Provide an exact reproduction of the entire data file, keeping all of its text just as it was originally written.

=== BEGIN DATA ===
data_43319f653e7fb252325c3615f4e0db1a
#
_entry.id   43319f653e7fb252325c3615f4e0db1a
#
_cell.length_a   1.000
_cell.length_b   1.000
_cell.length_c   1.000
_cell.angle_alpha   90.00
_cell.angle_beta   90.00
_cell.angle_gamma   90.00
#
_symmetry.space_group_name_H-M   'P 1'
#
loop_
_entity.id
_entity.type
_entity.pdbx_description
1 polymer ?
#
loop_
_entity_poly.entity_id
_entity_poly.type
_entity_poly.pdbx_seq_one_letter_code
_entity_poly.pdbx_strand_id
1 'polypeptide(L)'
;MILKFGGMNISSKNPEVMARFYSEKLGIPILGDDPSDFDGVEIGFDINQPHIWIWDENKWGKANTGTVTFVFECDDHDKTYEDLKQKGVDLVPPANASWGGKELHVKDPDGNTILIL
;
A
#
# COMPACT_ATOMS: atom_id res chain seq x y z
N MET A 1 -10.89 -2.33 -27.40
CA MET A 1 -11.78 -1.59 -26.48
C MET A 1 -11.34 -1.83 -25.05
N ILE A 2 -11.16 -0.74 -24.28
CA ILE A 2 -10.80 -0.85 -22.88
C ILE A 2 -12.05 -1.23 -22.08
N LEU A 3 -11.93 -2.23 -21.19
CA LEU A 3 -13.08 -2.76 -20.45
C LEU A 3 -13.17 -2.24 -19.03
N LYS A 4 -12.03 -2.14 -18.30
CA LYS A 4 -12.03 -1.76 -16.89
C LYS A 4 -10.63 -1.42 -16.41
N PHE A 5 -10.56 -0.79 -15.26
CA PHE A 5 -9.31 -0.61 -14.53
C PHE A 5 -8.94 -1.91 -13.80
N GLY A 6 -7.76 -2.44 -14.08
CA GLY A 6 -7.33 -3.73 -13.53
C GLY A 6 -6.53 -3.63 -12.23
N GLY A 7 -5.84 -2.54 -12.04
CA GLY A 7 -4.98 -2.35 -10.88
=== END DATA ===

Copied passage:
data_43319f653e7fb252325c3615f4e0db1a
#
_entry.id   43319f653e7fb252325c3615f4e0db1a
#
_cell.length_a   1.000
_cell.length_b   1.000
_cell.length_c   1.000
_cell.angle_alpha   90.00
_cell.angle_beta   90.00
_cell.angle_gamma   90.00
#
_symmetry.space_group_name_H-M   'P 1'
#
loop_
_entity.id
_entity.type
_entity.pdbx_description
1 polymer ?
#
loop_
_entity_poly.entity_id
_entity_poly.type
_entity_poly.pdbx_seq_one_letter_code
_entity_poly.pdbx_strand_id
1 'polypeptide(L)'
;MILKFGGMNISSKNPEVMARFYSEKLGIPILGDDPSDFDGVEIGFDINQPHIWIWDENKWGKANTGTVTFVFECDDHDKTYEDLKQKGVDLVPPANASWGGKELHVKDPDGNTILIL
;
A
#
# COMPACT_ATOMS: atom_id res chain seq x y z
N MET A 1 -10.89 -2.33 -27.40
CA MET A 1 -11.78 -1.59 -26.48
C MET A 1 -11.34 -1.83 -25.05
N ILE A 2 -11.16 -0.74 -24.28
CA ILE A 2 -10.80 -0.85 -22.88
C ILE A 2 -12.05 -1.23 -22.08
N LEU A 3 -11.93 -2.23 -21.19
CA LEU A 3 -13.08 -2.76 -20.45
C LEU A 3 -13.17 -2.24 -19.03
N LYS A 4 -12.03 -2.14 -18.30
CA LYS A 4 -12.03 -1.76 -16.89
C LYS A 4 -10.63 -1.42 -16.41
N PHE A 5 -10.56 -0.79 -15.26
CA PHE A 5 -9.31 -0.61 -14.53
C PHE A 5 -8.94 -1.91 -13.80
N GLY A 6 -7.76 -2.44 -14.08
CA GLY A 6 -7.33 -3.73 -13.53
C GLY A 6 -6.53 -3.63 -12.23
N GLY A 7 -5.84 -2.54 -12.04
CA GLY A 7 -4.98 -2.35 -10.88